The French know their tennis. Or, at the very least, they think they do. At Roland Garros, the crowds feel free to cheer and boo and whistle and stomp and chant as if they own the place -- no audience enjoys getting in the middle of a match and affecting it as much as they do.
And they're right, they do know their tennis in France. The country is an historic Davis Cup power, Paris is the only city with a Grand Slam and a Masters event, and the FFT, its well-funded national federation, has developed dozens of stylish, successful pros over the last 40 years. They have a wide set of grass roots to draw from. One reason the fans at Roland Garros think they know the game is that a high percentage of them actually play it.
As aggravating as that mob of Parisian know-it-alls can be, their country has provided the rest of us who love the sport with a steady flow of highly watchable tennis over the years. From the bizarre, backward-looking strokes of Francois Durr, to the joyful athleticism of Yannick Noah and his descendants Jo-Wilfried Tsonga and Gael Monfils, to the sweeping one-handed backhands of Amelie Mauresmo and Richard Gasquet, to the magic tricks of Fabrice Santoro, French players seem to have only one thing in common -- they're unique.
Well, make that two things. Noah's and Mauresmo's Grand Slam wins aside, the French are most famous not for their style, but for the various ways they find to make style trump substance. A friend once Tweeted the question, "Why do announcers always use the word 'talented' when they introduce a French player?" My answer was that they had to fill the space where other players were having their Grand Slam titles listed.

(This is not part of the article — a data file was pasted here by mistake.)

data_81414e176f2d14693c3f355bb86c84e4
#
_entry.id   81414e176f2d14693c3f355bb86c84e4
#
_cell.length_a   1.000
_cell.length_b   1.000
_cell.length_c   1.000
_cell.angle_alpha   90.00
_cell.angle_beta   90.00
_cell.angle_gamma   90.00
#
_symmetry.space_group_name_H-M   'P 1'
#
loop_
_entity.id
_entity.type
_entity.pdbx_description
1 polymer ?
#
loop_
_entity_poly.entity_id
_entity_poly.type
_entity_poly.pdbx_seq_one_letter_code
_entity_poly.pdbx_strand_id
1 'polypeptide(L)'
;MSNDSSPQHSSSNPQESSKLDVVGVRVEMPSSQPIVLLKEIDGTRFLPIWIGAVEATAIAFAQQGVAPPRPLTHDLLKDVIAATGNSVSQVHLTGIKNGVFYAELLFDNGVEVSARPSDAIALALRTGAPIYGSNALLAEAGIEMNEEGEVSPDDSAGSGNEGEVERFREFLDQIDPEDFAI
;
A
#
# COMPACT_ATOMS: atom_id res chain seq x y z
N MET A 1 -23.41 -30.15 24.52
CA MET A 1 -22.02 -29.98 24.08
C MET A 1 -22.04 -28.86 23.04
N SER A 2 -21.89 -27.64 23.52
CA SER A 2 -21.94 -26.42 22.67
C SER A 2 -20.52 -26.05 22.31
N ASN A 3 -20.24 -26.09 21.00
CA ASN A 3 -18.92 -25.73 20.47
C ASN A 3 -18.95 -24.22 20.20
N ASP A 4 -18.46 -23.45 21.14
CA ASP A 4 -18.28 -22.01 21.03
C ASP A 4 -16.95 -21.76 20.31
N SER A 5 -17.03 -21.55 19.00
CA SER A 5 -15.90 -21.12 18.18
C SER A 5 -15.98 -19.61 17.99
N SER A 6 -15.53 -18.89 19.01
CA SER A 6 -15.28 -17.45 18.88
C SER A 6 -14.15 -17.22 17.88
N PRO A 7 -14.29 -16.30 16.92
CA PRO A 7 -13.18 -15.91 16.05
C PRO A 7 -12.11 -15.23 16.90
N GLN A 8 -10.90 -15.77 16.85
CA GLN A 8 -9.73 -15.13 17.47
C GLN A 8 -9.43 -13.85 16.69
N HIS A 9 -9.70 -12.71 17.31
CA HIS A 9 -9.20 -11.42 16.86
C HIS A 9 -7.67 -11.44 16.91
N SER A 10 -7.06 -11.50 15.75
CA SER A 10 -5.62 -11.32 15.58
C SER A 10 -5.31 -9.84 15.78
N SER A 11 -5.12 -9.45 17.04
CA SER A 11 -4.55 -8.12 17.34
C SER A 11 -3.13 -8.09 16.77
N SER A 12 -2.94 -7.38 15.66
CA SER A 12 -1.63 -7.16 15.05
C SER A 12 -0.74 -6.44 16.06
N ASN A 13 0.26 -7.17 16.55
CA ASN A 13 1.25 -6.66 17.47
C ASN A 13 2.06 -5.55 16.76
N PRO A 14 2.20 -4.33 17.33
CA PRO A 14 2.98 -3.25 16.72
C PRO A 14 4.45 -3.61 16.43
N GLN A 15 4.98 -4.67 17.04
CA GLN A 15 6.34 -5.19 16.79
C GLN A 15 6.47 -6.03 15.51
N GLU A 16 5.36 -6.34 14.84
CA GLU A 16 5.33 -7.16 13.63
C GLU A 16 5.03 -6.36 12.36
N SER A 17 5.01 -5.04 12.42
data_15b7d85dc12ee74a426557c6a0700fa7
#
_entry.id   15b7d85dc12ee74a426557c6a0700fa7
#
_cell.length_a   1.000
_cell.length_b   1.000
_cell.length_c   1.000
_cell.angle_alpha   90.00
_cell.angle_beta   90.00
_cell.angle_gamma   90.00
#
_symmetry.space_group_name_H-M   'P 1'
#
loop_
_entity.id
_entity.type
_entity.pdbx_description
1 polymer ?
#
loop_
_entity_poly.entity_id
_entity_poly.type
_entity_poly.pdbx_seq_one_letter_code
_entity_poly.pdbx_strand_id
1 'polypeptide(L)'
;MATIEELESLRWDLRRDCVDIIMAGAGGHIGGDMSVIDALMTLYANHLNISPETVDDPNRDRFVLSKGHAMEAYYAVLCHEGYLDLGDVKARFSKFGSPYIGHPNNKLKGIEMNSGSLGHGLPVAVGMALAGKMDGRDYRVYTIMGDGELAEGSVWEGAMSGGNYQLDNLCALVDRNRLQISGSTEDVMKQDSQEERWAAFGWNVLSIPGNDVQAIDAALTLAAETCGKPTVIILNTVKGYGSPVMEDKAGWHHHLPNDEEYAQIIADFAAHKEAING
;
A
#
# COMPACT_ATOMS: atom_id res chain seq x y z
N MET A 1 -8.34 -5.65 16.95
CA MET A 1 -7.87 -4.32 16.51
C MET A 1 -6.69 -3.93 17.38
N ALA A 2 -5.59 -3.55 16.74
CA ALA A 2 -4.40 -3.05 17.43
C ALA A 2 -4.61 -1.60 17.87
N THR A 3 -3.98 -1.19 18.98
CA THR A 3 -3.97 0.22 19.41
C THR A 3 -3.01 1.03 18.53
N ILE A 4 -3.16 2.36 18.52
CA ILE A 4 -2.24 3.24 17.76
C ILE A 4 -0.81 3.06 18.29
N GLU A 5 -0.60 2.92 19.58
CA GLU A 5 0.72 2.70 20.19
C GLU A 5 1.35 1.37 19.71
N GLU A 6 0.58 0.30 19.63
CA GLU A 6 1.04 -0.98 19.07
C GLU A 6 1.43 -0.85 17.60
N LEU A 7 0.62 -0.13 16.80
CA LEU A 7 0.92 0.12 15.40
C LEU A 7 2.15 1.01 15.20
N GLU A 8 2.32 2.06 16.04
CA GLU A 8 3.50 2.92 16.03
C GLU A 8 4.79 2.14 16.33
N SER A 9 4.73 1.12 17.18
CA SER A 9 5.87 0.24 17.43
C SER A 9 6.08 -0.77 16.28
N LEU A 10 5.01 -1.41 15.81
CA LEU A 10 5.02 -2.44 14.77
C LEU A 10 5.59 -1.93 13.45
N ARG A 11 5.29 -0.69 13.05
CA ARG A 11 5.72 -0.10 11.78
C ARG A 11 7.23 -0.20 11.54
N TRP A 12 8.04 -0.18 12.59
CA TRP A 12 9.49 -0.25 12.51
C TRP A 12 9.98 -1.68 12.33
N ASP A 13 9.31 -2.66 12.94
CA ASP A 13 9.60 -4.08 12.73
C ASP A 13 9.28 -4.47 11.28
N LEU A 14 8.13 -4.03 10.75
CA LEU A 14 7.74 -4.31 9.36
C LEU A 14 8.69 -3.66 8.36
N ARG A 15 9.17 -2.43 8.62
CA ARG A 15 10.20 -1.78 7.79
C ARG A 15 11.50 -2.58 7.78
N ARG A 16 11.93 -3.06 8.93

It's been a good couple of weeks for French tennis followers, filled with all of the usual brilliance and subsequent let down. First Monfils split with his coach, Roger Rasheed, and immediately began to play more freely. He reached the final in D.C. and entertained the pro-French crowd in Montreal with a three-set win over Viktor Troicki. Then, when that crowd came out the next night to support him against Novak Djokovic, Monfils threw in a head-scratching clunker, losing 2 and 1 even as he preened for the Jumbotron until the end.
The same went for his friend Tsonga. First, Jo-Willy thrilled the Canadian crowd with his second straight win over Roger Federer; it seemed, after his Wimbledon semifinal run, that he might be ready to make that long-awaited breakthrough into the upper reaches of the sport. Then, against Djokovic in Montreal, Tsonga quit in the middle of the second set with a "dead arm," an arm that miraculously came back to life a couple of days later during his first round win in Cincinnati.
The thing about French tennis players isn't just that they disappoint you. It's that they always come back a few months later looking even more brilliant and full of flair than ever, so brilliant that you forget about the last letdown and begin to believe again -- "Could this, finally, be the moment . . . ?" And then they hit the ball between their legs even as they're losing or they call it quits in the middle of a set and you know you've been had again.
So, the pattern never ends; the Gallic rollercoaster of expectations is as dependable a part of the tennis season as a Rafael Nadal -- he's Spanish, not French, naturally -- win at Roland Garros. Even after the dual disappointments of Montreal, I could feel it starting again in Cincy, when I watched the recently improved Gasquet win his first-round match. "What if he becomes a contender . . .?" I found myself thinking, against all of my better judgment.
Maybe it's appropriate that the French themselves coined a phrase for this phenomenon: "Plus ca change, plus c'est la meme chose." The more things change, the more they stay the same.